More than 30 per cent of the advice in Ptah Hotep’s Maxims focuses on the natural and spontaneous exchange of words between people. According to Ptah Hotep, such exchanges build bridges between one person and another and create a “soft” way to pass on ideas and opinions while at the same time inculcating correct behaviour and proper forms of address.
Among these pieces of advice that were written in Egypt in the third millennium BCE, one can find some that are closely related to the fundamental lessons that were given to young diplomats prior to their duties abroad. “It is [only] the skilled who should speak in council,” Ptah Hotep says, adding that you should “ensure that your talk fits your listeners’ knowledge or needs.”
“Don’t start an oppositional event with an impolite act. Be friendly at first,” he says. “Don’t speak to him [an interlocutor] until he summons you to do so.”
Speaking in public was also tied up by the grand sage Ptah Hotep with politeness and humanity, and some of his Maxims would not look out of place in a course on coaching or self-presentation within the science of diplomacy and foreign relations.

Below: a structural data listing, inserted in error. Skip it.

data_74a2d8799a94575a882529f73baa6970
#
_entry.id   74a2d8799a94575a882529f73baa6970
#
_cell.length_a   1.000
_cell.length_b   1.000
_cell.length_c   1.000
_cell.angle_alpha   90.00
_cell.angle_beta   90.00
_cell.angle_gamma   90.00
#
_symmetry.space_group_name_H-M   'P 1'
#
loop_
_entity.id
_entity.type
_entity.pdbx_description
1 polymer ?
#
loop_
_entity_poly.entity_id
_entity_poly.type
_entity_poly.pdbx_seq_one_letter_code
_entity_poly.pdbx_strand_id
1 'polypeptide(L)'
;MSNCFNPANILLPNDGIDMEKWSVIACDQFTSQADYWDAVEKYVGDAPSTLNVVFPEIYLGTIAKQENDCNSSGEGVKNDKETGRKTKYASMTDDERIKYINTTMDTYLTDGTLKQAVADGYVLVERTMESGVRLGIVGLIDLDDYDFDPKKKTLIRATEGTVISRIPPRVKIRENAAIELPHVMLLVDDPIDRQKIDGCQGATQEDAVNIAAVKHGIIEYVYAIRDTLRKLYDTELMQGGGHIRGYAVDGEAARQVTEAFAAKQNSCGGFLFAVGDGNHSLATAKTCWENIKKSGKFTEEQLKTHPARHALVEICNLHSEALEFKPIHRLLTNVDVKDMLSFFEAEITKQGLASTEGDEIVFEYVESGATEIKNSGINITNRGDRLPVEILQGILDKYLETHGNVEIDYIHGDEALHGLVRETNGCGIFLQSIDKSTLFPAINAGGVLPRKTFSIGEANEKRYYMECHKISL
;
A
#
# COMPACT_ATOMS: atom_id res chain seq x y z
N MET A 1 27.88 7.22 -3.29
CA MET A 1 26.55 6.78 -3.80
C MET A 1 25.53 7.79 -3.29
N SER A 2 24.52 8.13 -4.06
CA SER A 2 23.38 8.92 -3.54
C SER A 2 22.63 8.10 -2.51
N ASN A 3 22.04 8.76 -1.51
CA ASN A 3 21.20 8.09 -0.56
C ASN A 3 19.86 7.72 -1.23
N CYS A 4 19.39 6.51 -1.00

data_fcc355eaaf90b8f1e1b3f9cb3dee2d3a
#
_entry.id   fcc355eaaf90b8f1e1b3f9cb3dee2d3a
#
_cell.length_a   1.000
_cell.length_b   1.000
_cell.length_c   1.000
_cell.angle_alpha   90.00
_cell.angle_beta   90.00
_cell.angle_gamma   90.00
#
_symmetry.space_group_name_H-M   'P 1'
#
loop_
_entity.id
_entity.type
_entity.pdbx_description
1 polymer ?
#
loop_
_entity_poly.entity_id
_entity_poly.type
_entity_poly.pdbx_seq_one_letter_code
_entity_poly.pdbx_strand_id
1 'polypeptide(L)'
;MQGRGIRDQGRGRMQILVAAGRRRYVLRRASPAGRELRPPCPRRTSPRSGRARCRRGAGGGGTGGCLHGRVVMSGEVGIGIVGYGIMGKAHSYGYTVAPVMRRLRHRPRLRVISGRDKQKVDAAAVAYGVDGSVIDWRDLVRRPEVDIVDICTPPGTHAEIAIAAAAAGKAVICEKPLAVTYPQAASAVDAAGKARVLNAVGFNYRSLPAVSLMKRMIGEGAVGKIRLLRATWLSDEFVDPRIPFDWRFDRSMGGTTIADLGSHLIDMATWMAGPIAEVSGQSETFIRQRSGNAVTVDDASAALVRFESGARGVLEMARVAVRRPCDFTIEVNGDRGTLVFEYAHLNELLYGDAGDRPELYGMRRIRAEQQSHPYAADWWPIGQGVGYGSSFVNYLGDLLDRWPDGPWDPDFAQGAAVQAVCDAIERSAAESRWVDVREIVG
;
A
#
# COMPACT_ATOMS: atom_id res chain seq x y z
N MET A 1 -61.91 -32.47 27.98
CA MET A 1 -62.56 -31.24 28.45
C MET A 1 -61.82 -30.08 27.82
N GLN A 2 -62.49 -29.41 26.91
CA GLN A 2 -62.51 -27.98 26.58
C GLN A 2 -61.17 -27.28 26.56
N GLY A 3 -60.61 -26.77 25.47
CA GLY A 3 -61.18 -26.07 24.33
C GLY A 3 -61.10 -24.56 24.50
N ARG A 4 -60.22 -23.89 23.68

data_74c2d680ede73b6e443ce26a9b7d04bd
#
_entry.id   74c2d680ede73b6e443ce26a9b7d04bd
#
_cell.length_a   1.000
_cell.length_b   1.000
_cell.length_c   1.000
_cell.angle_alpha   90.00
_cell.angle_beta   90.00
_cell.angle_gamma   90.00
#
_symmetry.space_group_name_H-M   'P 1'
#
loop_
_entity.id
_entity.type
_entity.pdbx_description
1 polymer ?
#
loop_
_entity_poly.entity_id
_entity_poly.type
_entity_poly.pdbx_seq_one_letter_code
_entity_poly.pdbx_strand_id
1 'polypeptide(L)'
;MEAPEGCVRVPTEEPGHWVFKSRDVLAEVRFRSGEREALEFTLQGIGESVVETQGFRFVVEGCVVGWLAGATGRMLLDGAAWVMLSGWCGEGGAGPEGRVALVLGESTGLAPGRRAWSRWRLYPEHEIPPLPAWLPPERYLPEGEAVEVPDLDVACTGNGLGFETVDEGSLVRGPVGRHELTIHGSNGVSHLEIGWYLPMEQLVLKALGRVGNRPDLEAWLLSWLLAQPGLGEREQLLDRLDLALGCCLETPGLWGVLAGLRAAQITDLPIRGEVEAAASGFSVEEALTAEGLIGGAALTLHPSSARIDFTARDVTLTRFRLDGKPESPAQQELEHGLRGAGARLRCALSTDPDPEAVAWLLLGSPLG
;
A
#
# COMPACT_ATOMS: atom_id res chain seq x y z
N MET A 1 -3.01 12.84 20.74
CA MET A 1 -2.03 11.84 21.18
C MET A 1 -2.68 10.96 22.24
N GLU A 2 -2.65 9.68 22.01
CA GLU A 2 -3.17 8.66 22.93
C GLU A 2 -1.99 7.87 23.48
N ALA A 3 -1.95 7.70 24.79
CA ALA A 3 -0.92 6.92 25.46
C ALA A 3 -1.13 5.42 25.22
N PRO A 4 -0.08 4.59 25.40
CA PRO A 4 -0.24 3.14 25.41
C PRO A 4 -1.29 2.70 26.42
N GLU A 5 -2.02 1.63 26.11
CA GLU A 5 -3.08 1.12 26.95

“Conceal your heart and control your mouth, and then you will be known [as good] among officials,” he says. He warns against impoliteness. “Do not be insulting through poor non-verbal behaviour and do not sit or stand [unless it] befits one’s rank or avert one’s face when answering an angry person.” Ptah Hotep also insisted on the veracity of intuitions and the importance of first impressions by saying “follow your heart as long as you live.”
Another important feature of interaction concerns “hearing” and “listening” as major tasks in a peaceable speech community. He told his readers to “listen calmly to the speech of one who pleads… Don’t stop him from purging his body of that which he has planned to tell… A man in distress wants to pour out his heart… And a good hearing soothes the heart.”